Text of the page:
participation

Public Square – putting people at the heart of local government

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Public Square

A guest blog from The Democratic Society

Around the world democracy is struggling and needs strengthening. It’s time we ensured that people are placed at the heart of how decisions are made, how places are shaped, and how services are run. Local government is a key place where this vision will either be realised or sunk. In response to this challenge, Public Square is a two-year-long programme of research and action exploring how local government can go further in putting the voices of the people they serve at the heart of how they work. It is a collaboration between The Democratic Society and mySociety with funding from Luminate.

This exploration will be based on research in test sites across the UK where we will be working with councils and the communities they serve to look at what is already working well for involving people in the work of local government and what challenges and unmet needs remain. Drawing from this research we will then be prototyping techniques, approaches and tools that could respond to these gaps and push public participation to the next level. These resources we develop will be made freely available. We will also focus on making these resources work in a way that fits with other tools out there and that are freely adaptable by others.

We know that there are already many people working on this question. Often this is done from a wide range of different angles, and with advances not always being joined-up. A key aim of this programme is to reach out to this diverse community, learn from what is already known, and make sure that what we learn can have maximum impact for people working in this space. Throughout the project we will be sharing what we are working on and seeking views from people already working on this challenge.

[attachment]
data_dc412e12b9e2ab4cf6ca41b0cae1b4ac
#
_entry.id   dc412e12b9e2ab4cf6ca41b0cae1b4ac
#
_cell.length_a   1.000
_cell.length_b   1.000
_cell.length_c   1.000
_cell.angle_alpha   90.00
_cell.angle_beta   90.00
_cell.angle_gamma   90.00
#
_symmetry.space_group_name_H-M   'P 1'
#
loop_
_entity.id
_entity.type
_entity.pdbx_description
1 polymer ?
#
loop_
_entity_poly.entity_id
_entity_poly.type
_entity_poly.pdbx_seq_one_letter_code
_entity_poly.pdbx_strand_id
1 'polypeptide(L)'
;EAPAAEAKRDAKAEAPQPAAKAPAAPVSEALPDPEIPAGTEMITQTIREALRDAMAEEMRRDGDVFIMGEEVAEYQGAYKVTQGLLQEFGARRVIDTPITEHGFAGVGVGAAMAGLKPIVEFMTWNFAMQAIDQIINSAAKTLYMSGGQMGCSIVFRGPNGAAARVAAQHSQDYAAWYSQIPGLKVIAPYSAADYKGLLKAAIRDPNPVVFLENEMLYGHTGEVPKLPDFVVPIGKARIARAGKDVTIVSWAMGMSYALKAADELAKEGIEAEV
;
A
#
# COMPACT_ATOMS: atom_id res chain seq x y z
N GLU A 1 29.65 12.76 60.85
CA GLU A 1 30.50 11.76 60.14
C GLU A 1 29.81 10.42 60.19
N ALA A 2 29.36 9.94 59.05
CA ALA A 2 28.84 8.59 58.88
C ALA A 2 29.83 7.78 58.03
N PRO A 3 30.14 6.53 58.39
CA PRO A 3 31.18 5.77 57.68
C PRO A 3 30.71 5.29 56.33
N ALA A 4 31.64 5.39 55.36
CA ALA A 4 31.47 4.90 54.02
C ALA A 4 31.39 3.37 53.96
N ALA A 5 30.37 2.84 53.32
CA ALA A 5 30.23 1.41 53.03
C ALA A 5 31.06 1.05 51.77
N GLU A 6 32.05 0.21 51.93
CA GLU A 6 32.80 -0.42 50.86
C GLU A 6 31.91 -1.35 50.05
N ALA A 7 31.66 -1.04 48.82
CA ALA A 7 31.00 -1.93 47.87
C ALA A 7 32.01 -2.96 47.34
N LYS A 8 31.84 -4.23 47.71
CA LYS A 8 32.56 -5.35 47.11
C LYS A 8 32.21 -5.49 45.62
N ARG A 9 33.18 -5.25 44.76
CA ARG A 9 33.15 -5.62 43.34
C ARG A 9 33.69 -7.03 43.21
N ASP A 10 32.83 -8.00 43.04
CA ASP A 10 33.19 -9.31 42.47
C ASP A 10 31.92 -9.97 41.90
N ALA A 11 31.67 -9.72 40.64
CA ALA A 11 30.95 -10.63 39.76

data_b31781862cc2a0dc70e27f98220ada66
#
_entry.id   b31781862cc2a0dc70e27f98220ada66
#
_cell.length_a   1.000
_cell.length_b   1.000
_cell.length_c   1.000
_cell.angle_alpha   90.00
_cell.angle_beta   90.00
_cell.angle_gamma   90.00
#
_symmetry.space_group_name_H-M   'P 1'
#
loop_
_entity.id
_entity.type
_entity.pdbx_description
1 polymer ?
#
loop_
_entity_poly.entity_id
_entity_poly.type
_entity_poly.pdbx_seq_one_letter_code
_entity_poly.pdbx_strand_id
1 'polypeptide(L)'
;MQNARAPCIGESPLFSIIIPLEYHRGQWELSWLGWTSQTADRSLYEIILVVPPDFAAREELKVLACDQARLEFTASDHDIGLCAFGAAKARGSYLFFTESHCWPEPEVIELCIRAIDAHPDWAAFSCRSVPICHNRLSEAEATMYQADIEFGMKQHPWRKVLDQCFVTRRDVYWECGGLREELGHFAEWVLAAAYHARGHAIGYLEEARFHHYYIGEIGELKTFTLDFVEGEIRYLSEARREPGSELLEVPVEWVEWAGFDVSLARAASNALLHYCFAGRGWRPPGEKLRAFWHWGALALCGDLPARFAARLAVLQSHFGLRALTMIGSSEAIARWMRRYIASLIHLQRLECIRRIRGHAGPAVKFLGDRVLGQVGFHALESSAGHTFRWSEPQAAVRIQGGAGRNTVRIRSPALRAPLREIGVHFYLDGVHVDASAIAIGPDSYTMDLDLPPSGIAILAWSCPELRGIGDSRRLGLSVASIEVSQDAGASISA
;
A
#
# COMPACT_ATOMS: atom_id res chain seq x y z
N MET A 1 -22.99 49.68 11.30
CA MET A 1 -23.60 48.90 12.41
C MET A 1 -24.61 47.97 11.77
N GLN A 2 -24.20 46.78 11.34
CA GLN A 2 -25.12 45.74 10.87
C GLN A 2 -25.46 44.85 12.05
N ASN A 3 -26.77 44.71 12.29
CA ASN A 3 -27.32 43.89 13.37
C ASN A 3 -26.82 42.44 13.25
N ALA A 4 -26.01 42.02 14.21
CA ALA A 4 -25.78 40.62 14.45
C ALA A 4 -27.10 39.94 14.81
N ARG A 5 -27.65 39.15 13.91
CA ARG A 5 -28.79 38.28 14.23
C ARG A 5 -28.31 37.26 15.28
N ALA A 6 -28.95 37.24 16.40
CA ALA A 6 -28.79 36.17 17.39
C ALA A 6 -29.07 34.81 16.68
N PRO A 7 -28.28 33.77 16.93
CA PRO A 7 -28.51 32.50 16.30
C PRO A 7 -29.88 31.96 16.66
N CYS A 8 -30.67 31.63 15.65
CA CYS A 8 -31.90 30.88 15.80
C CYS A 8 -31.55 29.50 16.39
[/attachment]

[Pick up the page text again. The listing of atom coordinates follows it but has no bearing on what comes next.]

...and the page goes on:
How to get involved

Public Square really kicks off on 19th November 2018 with an event open to all at the People’s History Museum in Manchester where we will be learning together about where progress is at now and what is needed to take public participation further. You can sign up for free through this Eventbrite page: Public Square – register

We are also looking forward to speaking to people at The People’s Powerhouse Convention, Stakecamp and Notwestminster.

If you want to know more you can also get in touch with us through team@thepublicsquare.org.uk We are particularly keen to hear from councils who would like to take part in this programme of research. You can also follow our progress, and find ways of feeding in, through @PublicSquareUK and www.thepublicsquare.org.uk